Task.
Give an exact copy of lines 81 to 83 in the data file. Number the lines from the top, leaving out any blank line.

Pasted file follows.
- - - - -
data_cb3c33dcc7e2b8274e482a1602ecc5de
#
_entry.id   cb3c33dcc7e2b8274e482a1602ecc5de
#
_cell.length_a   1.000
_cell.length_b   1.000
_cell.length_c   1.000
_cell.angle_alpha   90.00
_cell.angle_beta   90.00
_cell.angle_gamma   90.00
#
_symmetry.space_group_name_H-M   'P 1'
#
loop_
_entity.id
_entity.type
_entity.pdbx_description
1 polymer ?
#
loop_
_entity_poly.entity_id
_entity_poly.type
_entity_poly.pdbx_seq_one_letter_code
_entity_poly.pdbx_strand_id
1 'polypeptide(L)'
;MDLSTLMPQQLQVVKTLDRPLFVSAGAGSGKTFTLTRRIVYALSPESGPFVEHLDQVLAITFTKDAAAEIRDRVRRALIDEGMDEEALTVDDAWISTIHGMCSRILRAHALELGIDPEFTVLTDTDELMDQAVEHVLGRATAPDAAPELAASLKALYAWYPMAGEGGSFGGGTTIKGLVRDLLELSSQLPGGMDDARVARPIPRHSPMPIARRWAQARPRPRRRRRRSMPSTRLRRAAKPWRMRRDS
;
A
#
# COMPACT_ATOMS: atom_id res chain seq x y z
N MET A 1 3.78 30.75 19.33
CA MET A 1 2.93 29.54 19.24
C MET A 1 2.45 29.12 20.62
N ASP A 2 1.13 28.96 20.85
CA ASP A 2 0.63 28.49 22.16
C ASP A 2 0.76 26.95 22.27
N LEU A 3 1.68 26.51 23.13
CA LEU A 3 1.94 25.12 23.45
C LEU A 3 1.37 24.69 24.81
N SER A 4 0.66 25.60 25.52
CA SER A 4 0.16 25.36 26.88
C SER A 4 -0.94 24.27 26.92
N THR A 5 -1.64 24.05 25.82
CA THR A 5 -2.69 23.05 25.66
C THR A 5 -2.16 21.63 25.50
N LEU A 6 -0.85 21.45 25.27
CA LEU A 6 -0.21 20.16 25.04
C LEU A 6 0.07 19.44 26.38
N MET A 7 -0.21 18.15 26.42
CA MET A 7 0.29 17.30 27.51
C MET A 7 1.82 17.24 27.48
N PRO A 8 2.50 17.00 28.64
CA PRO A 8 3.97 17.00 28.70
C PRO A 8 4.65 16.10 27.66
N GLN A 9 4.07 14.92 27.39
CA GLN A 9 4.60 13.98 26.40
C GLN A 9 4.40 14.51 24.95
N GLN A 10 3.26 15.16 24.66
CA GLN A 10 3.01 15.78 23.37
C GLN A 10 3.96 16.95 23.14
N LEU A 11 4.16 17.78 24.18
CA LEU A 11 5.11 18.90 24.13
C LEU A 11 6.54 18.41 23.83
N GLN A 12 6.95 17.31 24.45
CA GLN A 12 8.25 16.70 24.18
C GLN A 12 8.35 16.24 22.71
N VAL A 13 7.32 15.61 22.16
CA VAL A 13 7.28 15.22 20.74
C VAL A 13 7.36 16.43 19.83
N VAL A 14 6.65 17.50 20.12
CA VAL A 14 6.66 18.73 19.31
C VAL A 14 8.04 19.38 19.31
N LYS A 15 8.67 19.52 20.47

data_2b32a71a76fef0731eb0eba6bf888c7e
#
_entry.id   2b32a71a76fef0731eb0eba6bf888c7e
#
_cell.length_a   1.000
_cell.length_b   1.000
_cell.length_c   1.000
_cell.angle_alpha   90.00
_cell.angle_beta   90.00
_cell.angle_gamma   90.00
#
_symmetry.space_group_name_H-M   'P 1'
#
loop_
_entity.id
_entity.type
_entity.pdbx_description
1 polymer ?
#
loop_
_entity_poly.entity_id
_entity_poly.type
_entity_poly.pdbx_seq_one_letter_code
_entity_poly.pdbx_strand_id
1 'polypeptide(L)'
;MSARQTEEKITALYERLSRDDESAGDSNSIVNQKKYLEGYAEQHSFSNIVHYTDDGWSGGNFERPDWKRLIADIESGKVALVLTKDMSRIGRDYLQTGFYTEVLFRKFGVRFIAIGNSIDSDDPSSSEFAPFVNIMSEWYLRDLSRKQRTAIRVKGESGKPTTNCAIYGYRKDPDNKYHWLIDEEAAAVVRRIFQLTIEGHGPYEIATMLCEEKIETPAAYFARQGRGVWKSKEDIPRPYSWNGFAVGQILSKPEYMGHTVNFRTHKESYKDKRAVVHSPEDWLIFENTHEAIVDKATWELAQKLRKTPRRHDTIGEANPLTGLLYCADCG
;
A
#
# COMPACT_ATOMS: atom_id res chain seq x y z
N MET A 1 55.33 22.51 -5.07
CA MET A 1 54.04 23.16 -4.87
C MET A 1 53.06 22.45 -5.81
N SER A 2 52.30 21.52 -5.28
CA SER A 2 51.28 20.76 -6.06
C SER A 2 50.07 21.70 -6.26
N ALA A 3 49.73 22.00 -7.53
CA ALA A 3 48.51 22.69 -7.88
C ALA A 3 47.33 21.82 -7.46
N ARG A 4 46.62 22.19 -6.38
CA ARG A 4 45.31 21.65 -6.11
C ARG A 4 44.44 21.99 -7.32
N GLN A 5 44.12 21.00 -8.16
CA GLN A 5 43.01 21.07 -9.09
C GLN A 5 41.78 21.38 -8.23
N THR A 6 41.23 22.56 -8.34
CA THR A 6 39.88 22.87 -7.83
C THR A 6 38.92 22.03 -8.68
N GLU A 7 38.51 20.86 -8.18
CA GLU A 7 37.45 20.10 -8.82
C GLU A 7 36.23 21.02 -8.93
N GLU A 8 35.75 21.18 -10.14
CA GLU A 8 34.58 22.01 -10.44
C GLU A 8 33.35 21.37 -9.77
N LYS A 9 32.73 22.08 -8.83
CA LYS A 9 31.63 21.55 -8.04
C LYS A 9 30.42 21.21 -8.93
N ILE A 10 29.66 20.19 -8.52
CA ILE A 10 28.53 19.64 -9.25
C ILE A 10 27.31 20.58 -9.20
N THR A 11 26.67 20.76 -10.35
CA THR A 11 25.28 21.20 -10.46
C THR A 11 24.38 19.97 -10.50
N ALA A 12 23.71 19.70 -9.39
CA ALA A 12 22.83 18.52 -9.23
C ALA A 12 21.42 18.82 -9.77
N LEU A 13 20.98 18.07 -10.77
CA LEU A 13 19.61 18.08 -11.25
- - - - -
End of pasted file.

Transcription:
_cell.angle_alpha   90.00
_cell.angle_beta   90.00
_cell.angle_gamma   90.00